‘Sun Pharma to Streamline Quality Control Processes’
Pharma major has been under USFDA scanner over manufacturing lapses
Mumbai: India’s largest drug maker Sun Pharma, bleeding lately for having been mauled by the USFDA over lax quality control at its plants, has reset its goals. India’s second-richest man and Sun Pharma MD, Dilip Shanghvi said he is trying to streamline quality control processes that were overtaken by the merger with Ranbaxy, making the company the world’s fifth-largest generic drug maker.
“All of a sudden we became twice the size of the company, we have 50,000 employees. That crystallised the need for working towards a system, working towards technology emphasis on improving IT backgrounds, focussing on issues that has affected us and also others in the world in regarding quality. How do we resolve problems faster? How do we design our products? … this has not happened and we have learnt this over an extended period of time,” said Shanghvi, addressing the Indian Pharmaceutical Alliance Quality Forum, an annual event for international regulators and Indian drug companies. Sun Pharma has been under the scanner of the US drug regulator for not following the good manufacturing practice. Shares of Sun pharma, which is one of the most watched stock on the BSE, have lost 24 % since 2015.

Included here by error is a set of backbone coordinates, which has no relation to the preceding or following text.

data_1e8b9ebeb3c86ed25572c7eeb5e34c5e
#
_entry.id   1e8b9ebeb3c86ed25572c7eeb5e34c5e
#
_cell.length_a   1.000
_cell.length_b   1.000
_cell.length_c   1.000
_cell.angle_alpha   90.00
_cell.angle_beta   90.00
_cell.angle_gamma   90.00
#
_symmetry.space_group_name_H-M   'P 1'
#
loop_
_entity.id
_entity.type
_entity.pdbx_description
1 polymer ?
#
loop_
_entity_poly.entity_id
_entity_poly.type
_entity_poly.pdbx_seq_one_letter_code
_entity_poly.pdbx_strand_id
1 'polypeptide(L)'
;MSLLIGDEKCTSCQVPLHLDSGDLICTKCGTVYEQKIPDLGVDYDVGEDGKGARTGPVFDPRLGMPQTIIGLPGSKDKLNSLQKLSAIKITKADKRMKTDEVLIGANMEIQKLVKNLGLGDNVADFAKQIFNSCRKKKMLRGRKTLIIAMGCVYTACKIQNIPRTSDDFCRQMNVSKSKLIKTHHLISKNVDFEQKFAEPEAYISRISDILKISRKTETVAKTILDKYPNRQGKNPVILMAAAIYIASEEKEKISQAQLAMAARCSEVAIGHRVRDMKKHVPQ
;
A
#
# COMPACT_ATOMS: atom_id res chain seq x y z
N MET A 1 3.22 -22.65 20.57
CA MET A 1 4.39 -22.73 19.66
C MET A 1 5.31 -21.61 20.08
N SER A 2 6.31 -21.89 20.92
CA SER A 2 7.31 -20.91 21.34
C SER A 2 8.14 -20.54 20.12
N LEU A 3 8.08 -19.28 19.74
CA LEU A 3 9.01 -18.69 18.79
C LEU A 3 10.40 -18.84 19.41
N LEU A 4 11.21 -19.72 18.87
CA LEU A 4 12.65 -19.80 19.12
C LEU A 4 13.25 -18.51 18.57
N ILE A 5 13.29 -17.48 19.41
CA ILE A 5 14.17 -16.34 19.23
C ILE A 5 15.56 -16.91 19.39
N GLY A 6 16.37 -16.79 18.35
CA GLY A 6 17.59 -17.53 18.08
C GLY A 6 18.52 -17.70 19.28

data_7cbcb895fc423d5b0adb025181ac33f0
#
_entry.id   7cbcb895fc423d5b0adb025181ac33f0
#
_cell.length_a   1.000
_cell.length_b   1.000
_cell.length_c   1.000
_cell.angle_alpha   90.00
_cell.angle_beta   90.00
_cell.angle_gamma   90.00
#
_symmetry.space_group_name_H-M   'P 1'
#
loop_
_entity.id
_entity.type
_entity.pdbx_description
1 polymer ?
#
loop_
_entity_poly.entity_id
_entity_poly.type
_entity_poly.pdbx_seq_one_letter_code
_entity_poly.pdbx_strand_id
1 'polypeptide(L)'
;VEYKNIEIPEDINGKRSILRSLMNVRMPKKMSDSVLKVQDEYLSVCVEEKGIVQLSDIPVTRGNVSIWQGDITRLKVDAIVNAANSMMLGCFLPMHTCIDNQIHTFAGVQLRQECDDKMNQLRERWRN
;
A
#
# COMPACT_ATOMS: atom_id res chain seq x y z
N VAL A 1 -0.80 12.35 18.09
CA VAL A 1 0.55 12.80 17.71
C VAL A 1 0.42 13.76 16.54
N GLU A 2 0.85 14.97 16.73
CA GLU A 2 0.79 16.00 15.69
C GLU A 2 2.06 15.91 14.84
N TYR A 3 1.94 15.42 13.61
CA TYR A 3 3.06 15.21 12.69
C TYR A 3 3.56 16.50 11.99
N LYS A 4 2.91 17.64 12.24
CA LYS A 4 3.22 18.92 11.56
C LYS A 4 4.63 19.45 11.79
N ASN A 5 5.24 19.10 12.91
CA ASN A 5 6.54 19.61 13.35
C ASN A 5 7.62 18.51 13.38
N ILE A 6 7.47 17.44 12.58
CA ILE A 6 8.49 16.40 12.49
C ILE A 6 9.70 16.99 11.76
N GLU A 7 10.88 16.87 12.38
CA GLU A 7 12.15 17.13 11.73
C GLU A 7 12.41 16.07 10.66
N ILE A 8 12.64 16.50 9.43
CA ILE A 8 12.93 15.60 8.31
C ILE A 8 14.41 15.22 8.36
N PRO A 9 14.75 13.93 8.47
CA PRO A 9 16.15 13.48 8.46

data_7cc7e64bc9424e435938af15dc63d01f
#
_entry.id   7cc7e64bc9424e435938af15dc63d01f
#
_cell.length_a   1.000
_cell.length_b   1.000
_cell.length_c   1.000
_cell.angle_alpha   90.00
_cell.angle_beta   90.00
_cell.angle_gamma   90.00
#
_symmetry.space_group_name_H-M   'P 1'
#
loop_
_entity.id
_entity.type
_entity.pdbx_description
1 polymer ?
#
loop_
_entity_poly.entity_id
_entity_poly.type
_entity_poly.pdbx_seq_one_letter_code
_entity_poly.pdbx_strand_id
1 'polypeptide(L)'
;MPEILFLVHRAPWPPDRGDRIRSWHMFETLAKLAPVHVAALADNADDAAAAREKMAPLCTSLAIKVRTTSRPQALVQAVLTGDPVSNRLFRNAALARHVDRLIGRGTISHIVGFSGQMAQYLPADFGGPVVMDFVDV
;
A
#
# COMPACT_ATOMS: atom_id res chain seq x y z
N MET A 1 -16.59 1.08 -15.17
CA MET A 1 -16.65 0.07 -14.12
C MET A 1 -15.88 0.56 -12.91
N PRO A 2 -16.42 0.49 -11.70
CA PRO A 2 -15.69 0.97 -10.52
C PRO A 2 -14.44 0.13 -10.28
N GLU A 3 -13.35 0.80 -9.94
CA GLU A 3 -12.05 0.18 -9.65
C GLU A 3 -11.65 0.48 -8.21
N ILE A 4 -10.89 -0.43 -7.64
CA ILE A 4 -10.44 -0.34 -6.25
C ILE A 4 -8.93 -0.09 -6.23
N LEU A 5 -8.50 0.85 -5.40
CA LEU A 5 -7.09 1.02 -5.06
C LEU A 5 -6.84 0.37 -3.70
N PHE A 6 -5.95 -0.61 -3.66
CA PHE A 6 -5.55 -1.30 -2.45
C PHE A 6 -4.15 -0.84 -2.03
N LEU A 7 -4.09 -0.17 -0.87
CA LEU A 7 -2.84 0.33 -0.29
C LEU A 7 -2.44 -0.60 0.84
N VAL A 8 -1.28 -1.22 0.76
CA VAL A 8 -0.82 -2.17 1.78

“We realised we require different organisation to manage the increasing complexity of managing our manufacturing sites”, Shanghvi explained. “The emphasis and focus was on common quality rather than country specific or geography specific quality. I think the objective is work towards enhancing our capabilities reaching towards global standard” he added. The merged entity has managed to standardise its quality metrics across plants on various issues which impact product quality. However, some concerns remain, Shanghvi said.
“We were on a journey to create a paperless laboratory process that is directly electronically captured on systems. In hindsight, we realised we underestimated the complexity and the enormity of what we were trying to do. So that project is almost 12-15 months behind schedule”, Shanghvi said.
DIVYA RAJAGOPAL Sun Pharma MD Dilip Shanghvi with Mathew Thomas, country director, USFDA India